mitigate as yet unrealized hazards. The Agricultureal Revolution came
about because of human manipulation of natural resource processes. This
brought about better productivity by anticipating the results of human
intervention, agri-culture (cultivation). Planning for floods,
reservoiring of waters for times of scarcity, building granaries for
storage of surplus to be displaced in time to times of low harvest,
investing in trade for external security -- all these activities !
derive from human calendrics and forethought.
Anticipating problems leads to improvements in our systems - if there is a
perterbation, or some irritating problem that can be improved, it is the
use of time, thinking ahead, imagining that improves the human lot. Time
is a uniquely human trait. Planning in a timeframe allows for the progress
of our comfort and security.
So setting chronology as a framework for social studies allows the
incorporation of all the disparate factors which constitute an
understanding of historical events. Understanding allows for projecting
probable outcomes of important decisions we need to be making today. TIME
is the framework for understanding and wisdom."
"Some excellent points were made in the article concerning the relevance of teaching history in primary education. I remember vividly being bored in history classes in high school, and now wish I could recapture some of the offered knowledge to better round out my understanding of current events. It sometimes causes me to disengage myself from conversations I know nothing about. Learning the history of the country in which you live and the world beyond will better equip young people to become informed and active citizens."
"The problem with history classes when I was a child is they forgot to talk about all the important women who helped shape our world. My child is only 6, but my guess is it will still be up to me to teach her about the wonderful accomplishments of women. So, no, I don't want what I received years ago (I am 44 now)I want better!"
"I would have liked to hear more from Michael Yell in this article. He is truly a model social studies educator. Parents and teachers can learn a tremendous amount from him. The book he recently published for NCSS contains a wealth of information. Emphasis on the work of Diane Ravitch and E.D. Hirsch was troubling. Their work espouses such rigid, traditional beliefs regarding the teaching of social studies. The authors should have offered more balanced perspectives. However, I am pleased that Great Schools chose to write a piece covering social studies education. These disciplines have taken a back seat to math and literacy in recent years."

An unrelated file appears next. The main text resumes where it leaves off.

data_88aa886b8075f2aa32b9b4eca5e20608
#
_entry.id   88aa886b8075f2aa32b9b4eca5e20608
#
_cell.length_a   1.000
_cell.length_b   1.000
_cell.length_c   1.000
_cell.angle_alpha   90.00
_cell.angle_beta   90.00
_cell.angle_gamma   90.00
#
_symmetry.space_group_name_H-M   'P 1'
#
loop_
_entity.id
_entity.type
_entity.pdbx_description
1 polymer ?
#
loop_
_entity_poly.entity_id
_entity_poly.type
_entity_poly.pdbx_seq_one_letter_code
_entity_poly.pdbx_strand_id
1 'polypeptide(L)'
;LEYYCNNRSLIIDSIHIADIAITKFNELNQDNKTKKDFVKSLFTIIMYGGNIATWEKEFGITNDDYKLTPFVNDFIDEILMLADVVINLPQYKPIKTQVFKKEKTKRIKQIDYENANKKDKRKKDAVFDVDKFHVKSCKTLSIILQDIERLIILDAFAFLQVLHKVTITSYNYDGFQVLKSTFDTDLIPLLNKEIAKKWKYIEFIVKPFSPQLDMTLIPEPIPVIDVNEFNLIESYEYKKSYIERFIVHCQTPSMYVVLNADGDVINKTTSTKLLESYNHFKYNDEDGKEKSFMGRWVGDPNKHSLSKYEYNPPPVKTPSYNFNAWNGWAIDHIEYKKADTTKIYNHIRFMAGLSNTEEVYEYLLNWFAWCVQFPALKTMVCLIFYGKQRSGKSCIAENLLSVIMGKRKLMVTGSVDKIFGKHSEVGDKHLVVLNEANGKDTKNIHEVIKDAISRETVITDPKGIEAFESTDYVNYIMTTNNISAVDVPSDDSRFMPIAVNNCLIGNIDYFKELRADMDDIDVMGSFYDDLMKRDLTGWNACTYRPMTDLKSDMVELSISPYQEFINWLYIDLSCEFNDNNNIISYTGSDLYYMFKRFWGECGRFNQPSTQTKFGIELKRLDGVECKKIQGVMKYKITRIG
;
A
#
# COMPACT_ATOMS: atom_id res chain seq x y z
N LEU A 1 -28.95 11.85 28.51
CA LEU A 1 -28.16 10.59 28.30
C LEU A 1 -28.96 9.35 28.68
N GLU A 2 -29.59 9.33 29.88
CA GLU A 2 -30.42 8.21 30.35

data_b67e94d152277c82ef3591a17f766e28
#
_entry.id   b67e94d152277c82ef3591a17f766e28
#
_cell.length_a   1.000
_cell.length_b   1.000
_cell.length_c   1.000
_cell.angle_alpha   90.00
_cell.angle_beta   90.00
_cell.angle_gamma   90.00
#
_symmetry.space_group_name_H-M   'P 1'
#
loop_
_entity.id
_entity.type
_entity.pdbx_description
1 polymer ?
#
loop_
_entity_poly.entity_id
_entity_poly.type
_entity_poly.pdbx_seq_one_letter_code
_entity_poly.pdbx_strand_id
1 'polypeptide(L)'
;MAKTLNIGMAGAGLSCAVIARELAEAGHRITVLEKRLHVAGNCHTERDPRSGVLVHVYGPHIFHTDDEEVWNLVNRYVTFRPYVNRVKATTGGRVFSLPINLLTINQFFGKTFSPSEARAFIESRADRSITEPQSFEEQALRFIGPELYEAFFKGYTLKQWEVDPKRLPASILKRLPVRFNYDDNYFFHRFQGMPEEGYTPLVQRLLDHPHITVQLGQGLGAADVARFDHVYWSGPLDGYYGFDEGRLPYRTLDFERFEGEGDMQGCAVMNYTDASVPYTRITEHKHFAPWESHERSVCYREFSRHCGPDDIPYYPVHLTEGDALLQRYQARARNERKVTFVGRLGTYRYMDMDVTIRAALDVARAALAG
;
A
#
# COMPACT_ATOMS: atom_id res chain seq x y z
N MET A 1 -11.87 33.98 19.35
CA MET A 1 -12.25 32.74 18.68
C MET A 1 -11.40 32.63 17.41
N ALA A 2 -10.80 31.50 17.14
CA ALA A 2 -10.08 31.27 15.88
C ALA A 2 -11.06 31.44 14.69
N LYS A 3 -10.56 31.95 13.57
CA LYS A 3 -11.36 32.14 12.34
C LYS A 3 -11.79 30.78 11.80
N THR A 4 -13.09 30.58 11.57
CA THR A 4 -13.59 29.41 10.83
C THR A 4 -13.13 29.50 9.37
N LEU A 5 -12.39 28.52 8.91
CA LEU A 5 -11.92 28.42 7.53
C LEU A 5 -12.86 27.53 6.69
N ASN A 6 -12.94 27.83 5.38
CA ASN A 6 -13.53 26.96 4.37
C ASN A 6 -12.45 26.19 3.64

"I loved this article. I was just saying to my child's teacher, we're in TN, that the SS curriculumm in our school was the worst I had ever seen. The children sit with their mediocre texts and listen to it read to them by a narrator on CD! Then some worksheets and that's it. Compare this to our previous school where in 3rd grade three countries were studied in great detail, Japan, Australia, and Kenya. They looked at economics, government, education, language, culture (food, dress, traditions, celebrations), religion, the works. They also had time to learn NY state history & geography, and US government & geography. I miss that program terribly! Thank you for the recommended resources. We'll be doing a lot of filling in the blanks in our summer activities and trips."
"As a parent and an 8th grade Social Studies teacher, I am very concerned with the lack of support for Social Studies not only in my own district but across the nation. Arizona's Social Studies Standards start with kindergarten through 12th grade. The standards have 5 strands: US history, world history, civics, economics, and geography, with all 5 strands having objectives at each grade level. Unfortunately, as your article states since NCLB has no Social Studies requirements